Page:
Challenge: 50 Books discussion

*Retired* 2008 Lists > Chris's 50 Books

Comments Showing 1-50 of 58 (58 new)    post a comment »
« previous 1

message 1: by Chris (last edited Feb 09, 2008 03:33PM) (new)

Chris | 85 comments 1. The Collection - Bentley Little

2. Slaughterhouse-Five - Kurt Vonnegut

3. Peaceable Kingdom - Jack Ketchum

message 2: by Chris (last edited Jan 25, 2008 11:15AM) (new)

Chris | 85 comments 4. War of the Worlds - HG Wells.

message 3: by Chris (new)

Chris | 85 comments 5. Choke - Chuck Palahnuik
Absolute garbage.

message 4: by Chris (last edited Jan 25, 2008 11:15AM) (new)

Chris | 85 comments 6. The Electric Kool-Aid Acid Test - Tom Wolfe
trippy, doooood

message 5: by Chris (new)

Chris | 85 comments 7. The Left Hander Syndrome - Stanley Coren
If you're a decent, reputable right-hander, don't bother, you still won't care about our plight.

message 6: by Chris (new)

Chris | 85 comments 8. Fischer/Spassky: The New York Times Report on the Chess Match of the Century - Richard Roberts
I'm sure Fischer's recent eulogy was choc full of kind things to say about the man. I would have read this to the mourners instead, i guarantee they'd change their minds about what a 'loss' the world suffered.

message 7: by Chris (new)

Chris | 85 comments 9. Blaze - Stephen King (as Richard Bachman)
As usual for post-1990 King, nothing particularly good here. Decent.

message 8: by Minnie (new)

Minnie Hallelujerr!!! As Mdeah would say! A friend of mind once said that to be left handed is to be as discriminated against as being gay.
I haven't heard about this book but I will find and read it.
Strange how your comment has brought back a flood of unpleasant memories about a left handed childhood.
Lets See what Stanley has to say.

message 9: by Chris (new)

Chris | 85 comments I hear a lot of that. I don't have any negative childhood memories from being left-handed short of the school desks that were obviously designed for the right-handed majority. Skipping class seemed to solve that issue.

message 10: by Chris (new)

Chris | 85 comments Book 10 - Dr. Jekyll & Mr. Hyde - Robert Louis Stevenson
When you're reading 50 books in a year, might as well take the easy way out and select a few that you can finish on a train ride to work.

message 11: by Chris (new)

Chris | 85 comments Book 11 - Slime - John Halkin
if you dig sloppy and sleazy horror (remember Zebra books?) than Slime is right up your alley. if you haven't been lobotomized, don't bother.

message 12: by Chris (new)

Chris | 85 comments Book 12 - Ancient Sorceries and Other Stories - Algernon Blackwood
I'd heard some good things about Blackwood, mainly comparisons to Lovecraft. I don't find much in common, but that ain't no thang; this is like a dash of Lovecraft, a cupful of Conan Doyle, and a jigger's worth of suspense.

message 13: by Chris (last edited Feb 24, 2008 09:20AM) (new)

Chris | 85 comments Book 13 - Candide - Voltaire
A re-reading of a classic. Probably just falls short of my ten favorite books.

message 14: by Chris (new)

Chris | 85 comments Book 14 - We - Yevgeny Zamyatin
I would highly recommend this. I doubt that counts for much.

Book 15 - Cat O'Nine Tales - Jeffrey Archer
As if helping to incarcerate people by passing rotten legislation wasn't enough for Archer, when he himself goes to the clink he rips off the inmates stories.
Shameless, but decent.

message 15: by Chris (new)

Chris | 85 comments Book 16 - The Connoisseur - Evan S. Connell, Jr
Sounded cool. Looked cool.
Was weak.

message 16: by Chris (new)

Chris | 85 comments Book 17 - The Crawling Dark - Pauline Dunn
Cheesy Zebra Horror, my first love. Didn't really stand the test of time.

Book 18 - Replay - Ken Grimwood
Toss "Back to the Future" and "Groundhog Day" into a blender and add some of the solemnity of impending and unpreventable sense of loss from "Eternal Sunshine..." and out pours Replay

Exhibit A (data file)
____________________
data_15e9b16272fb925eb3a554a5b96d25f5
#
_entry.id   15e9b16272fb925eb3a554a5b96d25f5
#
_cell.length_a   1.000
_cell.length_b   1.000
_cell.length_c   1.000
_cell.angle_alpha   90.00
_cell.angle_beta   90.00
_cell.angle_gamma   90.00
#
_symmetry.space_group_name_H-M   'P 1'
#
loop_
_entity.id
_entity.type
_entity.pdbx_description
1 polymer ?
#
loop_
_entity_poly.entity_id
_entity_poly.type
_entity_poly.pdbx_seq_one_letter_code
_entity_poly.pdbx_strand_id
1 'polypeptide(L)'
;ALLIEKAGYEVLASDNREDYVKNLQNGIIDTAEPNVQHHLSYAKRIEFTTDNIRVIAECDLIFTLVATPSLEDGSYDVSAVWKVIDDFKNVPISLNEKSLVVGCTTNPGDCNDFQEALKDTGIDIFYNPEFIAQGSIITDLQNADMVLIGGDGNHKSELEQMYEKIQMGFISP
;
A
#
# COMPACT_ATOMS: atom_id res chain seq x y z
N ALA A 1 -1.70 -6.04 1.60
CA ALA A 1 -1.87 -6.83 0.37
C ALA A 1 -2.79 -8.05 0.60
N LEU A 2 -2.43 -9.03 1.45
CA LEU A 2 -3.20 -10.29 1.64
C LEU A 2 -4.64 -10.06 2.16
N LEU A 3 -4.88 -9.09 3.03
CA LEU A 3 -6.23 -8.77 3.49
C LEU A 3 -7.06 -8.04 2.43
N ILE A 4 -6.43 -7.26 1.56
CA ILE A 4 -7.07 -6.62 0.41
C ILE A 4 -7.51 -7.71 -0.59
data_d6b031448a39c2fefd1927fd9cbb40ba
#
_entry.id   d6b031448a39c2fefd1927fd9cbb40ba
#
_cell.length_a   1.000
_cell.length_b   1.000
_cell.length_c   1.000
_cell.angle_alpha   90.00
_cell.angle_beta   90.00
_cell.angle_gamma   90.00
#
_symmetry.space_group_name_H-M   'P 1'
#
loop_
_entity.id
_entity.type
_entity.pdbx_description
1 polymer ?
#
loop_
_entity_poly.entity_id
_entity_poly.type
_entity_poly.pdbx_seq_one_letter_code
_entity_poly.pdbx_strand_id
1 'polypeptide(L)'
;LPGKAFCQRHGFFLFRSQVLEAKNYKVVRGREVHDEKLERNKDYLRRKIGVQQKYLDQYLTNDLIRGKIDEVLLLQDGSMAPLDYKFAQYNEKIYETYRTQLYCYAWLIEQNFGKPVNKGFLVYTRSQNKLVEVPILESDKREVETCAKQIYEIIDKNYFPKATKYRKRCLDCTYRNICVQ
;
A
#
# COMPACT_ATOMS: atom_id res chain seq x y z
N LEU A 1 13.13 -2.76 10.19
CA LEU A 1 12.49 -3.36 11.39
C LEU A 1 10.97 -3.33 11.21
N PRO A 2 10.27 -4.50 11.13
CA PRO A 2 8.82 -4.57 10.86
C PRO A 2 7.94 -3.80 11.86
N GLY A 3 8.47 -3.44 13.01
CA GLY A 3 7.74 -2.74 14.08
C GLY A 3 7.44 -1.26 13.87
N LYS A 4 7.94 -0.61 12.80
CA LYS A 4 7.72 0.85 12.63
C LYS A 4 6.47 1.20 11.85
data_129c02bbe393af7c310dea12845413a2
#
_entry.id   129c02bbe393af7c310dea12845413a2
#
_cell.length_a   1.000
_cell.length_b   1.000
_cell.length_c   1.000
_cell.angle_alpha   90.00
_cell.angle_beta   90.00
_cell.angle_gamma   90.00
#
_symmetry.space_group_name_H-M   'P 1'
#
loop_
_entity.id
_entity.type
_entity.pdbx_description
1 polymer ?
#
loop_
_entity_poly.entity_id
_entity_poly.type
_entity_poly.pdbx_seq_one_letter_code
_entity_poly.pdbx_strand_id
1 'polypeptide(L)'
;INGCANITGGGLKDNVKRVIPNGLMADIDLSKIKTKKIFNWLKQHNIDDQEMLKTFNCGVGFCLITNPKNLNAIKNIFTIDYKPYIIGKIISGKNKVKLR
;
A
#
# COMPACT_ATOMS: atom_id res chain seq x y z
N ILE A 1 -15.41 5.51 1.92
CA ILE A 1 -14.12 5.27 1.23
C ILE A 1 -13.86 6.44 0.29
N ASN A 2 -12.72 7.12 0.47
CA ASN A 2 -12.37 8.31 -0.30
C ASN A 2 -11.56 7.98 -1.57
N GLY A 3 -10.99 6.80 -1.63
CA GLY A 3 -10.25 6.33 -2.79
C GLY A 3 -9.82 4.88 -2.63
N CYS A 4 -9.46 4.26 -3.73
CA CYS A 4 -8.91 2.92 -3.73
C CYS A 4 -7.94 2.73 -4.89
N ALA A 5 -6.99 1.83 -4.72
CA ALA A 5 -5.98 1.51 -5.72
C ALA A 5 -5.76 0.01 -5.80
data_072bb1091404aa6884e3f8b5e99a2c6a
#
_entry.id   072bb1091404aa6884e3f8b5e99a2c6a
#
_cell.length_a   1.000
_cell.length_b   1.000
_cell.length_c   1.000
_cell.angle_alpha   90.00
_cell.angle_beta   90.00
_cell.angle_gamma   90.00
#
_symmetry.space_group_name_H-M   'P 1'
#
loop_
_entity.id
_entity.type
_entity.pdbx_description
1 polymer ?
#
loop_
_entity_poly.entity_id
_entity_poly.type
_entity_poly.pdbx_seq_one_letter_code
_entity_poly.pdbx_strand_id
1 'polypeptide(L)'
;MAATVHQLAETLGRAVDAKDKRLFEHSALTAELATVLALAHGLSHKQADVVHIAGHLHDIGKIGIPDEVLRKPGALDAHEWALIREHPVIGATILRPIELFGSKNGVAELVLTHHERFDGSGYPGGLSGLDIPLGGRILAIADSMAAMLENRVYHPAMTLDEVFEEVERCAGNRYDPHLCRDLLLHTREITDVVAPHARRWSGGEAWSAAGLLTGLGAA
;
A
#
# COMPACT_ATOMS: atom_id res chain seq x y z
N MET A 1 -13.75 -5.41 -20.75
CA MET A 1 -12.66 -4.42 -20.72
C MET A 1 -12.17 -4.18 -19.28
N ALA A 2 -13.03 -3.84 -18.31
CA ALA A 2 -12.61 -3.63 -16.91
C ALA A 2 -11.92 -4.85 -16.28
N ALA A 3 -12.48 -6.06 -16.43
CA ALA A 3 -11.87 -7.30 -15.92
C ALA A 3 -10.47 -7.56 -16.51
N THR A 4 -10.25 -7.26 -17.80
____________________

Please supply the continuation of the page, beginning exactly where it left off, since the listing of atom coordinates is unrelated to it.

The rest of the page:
message 17: by Chris (new)

Chris | 85 comments Book 19 - Story of the Eye - Georges Bataille
Doesn't even remotely live up to the hype.

message 18: by Danine (new)

Danine (dulcemea) I have to agree. Story of the Eye was a bit of a let down.

message 19: by Chris (new)

Chris | 85 comments Book 20 - A History of Orgies - Burgo Partridge
perfect to be seen perusing at your girlfriend's family get-together. even better if her trollop cousins are open-minded....

message 20: by Chris (new)

Chris | 85 comments Book 21 - Nine Tomorrows - Isaac Asimov
9 pretty good sci-fi tales

message 21: by [deleted user] (last edited Mar 19, 2008 09:44PM) (new)

'hear, hear' on your summation of choke. palahniuk is bad news bears.

message 22: by Kelly (new)

Kelly B (kellyb) Hey, that's one of the few Chuck books I haven't read, mostly because I heard it was bad. But I usually like his crazy stories, do you?

message 23: by Bishop (new)

Bishop (a_bishop) | 152 comments Chuck peaked too soon.

message 24: by Chris (new)

Chris | 85 comments Book 22 - Crash - J.G. Ballard
A re-read, but it's been 10 years. It manages to remain awesome.

message 25: by Danine (new)

Danine (dulcemea) I have to agree. What are your thoughts of the movie adaptation?

message 26: by Chris (new)

Chris | 85 comments Book 23 - The Fuck-Up - Arthur Nersesian
weak. co-published by MTV?? i'm surprised they didn't make a sucky miniseries about this insignificant pizzle.

message 27: by Chris (new)

Chris | 85 comments I think the movie is awesome as well. I personally think the casting is superb; you couldn't find a better-fitting troupe of weirdos and suspected perverts to pull it off as convincingly. I'm not usually watching the movie in search of any profound message.

message 28: by Chris (last edited Apr 01, 2008 05:02PM) (new)

Chris | 85 comments Book 24 - The Seven Minutes - Irving Wallace
I'm not one for 'courtroom drama', but this was pretty good. Definitely not sorry i read it.

message 29: by Chris (new)

Chris | 85 comments Book 25 - Exquisite Corpse - Poppy Z. Brite
if some chick told you she wanted to have a sex change for the sole purpose of laying the wood to Dahmer's rotting corpse, would you really care to read her book, which is strongly influenced by her desires? oh, you would..... it sucks for the rest of us that you weren't smothered with hay at birth.
Another re-read, but again, it's been a decade.

message 30: by Chris (new)

Chris | 85 comments Moving totally sucks.......but, i'm pretty much situated now, i think, except for the fact i have no idea where the hell to put all my stuff, seeing as the g/f has made this townhouse her stomping grounds.